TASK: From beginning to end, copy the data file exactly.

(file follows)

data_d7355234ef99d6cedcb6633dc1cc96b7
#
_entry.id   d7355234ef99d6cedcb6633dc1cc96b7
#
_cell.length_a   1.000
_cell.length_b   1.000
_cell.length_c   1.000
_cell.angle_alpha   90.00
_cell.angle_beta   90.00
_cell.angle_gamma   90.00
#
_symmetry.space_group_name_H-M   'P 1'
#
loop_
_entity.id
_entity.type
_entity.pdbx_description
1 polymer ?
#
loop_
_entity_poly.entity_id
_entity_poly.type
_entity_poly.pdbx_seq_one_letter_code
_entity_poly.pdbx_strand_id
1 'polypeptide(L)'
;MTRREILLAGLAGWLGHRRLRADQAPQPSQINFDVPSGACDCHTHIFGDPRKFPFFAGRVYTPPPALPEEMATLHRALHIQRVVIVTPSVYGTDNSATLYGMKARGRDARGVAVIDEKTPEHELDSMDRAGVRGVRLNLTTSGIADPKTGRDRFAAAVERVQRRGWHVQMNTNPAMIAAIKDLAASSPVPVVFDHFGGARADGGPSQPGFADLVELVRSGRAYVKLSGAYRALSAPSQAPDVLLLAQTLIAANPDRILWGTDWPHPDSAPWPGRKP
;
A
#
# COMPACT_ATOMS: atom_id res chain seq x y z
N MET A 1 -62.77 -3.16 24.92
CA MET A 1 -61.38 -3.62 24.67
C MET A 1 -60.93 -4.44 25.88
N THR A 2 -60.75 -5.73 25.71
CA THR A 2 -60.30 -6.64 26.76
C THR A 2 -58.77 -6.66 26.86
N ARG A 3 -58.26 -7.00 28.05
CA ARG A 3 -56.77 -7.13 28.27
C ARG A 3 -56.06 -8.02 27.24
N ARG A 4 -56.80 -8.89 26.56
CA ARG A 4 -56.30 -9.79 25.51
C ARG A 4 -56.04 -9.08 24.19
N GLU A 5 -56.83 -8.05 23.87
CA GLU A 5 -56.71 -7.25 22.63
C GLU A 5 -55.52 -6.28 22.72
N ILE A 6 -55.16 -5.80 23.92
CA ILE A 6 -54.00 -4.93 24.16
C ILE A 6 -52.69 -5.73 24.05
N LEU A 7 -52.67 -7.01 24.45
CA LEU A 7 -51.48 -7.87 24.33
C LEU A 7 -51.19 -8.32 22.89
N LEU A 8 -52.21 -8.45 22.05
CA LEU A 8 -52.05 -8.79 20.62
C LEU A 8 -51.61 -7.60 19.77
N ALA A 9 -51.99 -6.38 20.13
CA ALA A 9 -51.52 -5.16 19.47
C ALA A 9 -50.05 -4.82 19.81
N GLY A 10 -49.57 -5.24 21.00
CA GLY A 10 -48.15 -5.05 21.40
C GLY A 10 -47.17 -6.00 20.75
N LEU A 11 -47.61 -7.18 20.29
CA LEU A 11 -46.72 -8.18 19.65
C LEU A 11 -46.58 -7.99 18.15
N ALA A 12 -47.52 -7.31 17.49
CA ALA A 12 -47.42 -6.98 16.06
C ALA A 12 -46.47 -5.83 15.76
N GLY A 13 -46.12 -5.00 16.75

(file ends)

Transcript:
data_d7355234ef99d6cedcb6633dc1cc96b7
#
_entry.id   d7355234ef99d6cedcb6633dc1cc96b7
#
_cell.length_a   1.000
_cell.length_b   1.000
_cell.length_c   1.000
_cell.angle_alpha   90.00
_cell.angle_beta   90.00
_cell.angle_gamma   90.00
#
_symmetry.space_group_name_H-M   'P 1'
#
loop_
_entity.id
_entity.type
_entity.pdbx_description
1 polymer ?
#
loop_
_entity_poly.entity_id
_entity_poly.type
_entity_poly.pdbx_seq_one_letter_code
_entity_poly.pdbx_strand_id
1 'polypeptide(L)'
;MTRREILLAGLAGWLGHRRLRADQAPQPSQINFDVPSGACDCHTHIFGDPRKFPFFAGRVYTPPPALPEEMATLHRALHIQRVVIVTPSVYGTDNSATLYGMKARGRDARGVAVIDEKTPEHELDSMDRAGVRGVRLNLTTSGIADPKTGRDRFAAAVERVQRRGWHVQMNTNPAMIAAIKDLAASSPVPVVFDHFGGARADGGPSQPGFADLVELVRSGRAYVKLSGAYRALSAPSQAPDVLLLAQTLIAANPDRILWGTDWPHPDSAPWPGRKP
;
A
#
# COMPACT_ATOMS: atom_id res chain seq x y z
N MET A 1 -62.77 -3.16 24.92
CA MET A 1 -61.38 -3.62 24.67
C MET A 1 -60.93 -4.44 25.88
N THR A 2 -60.75 -5.73 25.71
CA THR A 2 -60.30 -6.64 26.76
C THR A 2 -58.77 -6.66 26.86
N ARG A 3 -58.26 -7.00 28.05
CA ARG A 3 -56.77 -7.13 28.27
C ARG A 3 -56.06 -8.02 27.24
N ARG A 4 -56.80 -8.89 26.56
CA ARG A 4 -56.30 -9.79 25.51
C ARG A 4 -56.04 -9.08 24.19
N GLU A 5 -56.83 -8.05 23.87
CA GLU A 5 -56.71 -7.25 22.63
C GLU A 5 -55.52 -6.28 22.72
N ILE A 6 -55.16 -5.80 23.92
CA ILE A 6 -54.00 -4.93 24.16
C ILE A 6 -52.69 -5.73 24.05
N LEU A 7 -52.67 -7.01 24.45
CA LEU A 7 -51.48 -7.87 24.33
C LEU A 7 -51.19 -8.32 22.89
N LEU A 8 -52.21 -8.45 22.05
CA LEU A 8 -52.05 -8.79 20.62
C LEU A 8 -51.61 -7.60 19.77
N ALA A 9 -51.99 -6.38 20.13
CA ALA A 9 -51.52 -5.16 19.47
C ALA A 9 -50.05 -4.82 19.81
N GLY A 10 -49.57 -5.24 21.00
CA GLY A 10 -48.15 -5.05 21.40
C GLY A 10 -47.17 -6.00 20.75
N LEU A 11 -47.61 -7.18 20.29
CA LEU A 11 -46.72 -8.18 19.65
C LEU A 11 -46.58 -7.99 18.15
N ALA A 12 -47.52 -7.31 17.49
CA ALA A 12 -47.42 -6.98 16.06
C ALA A 12 -46.47 -5.83 15.76
N GLY A 13 -46.12 -5.00 16.75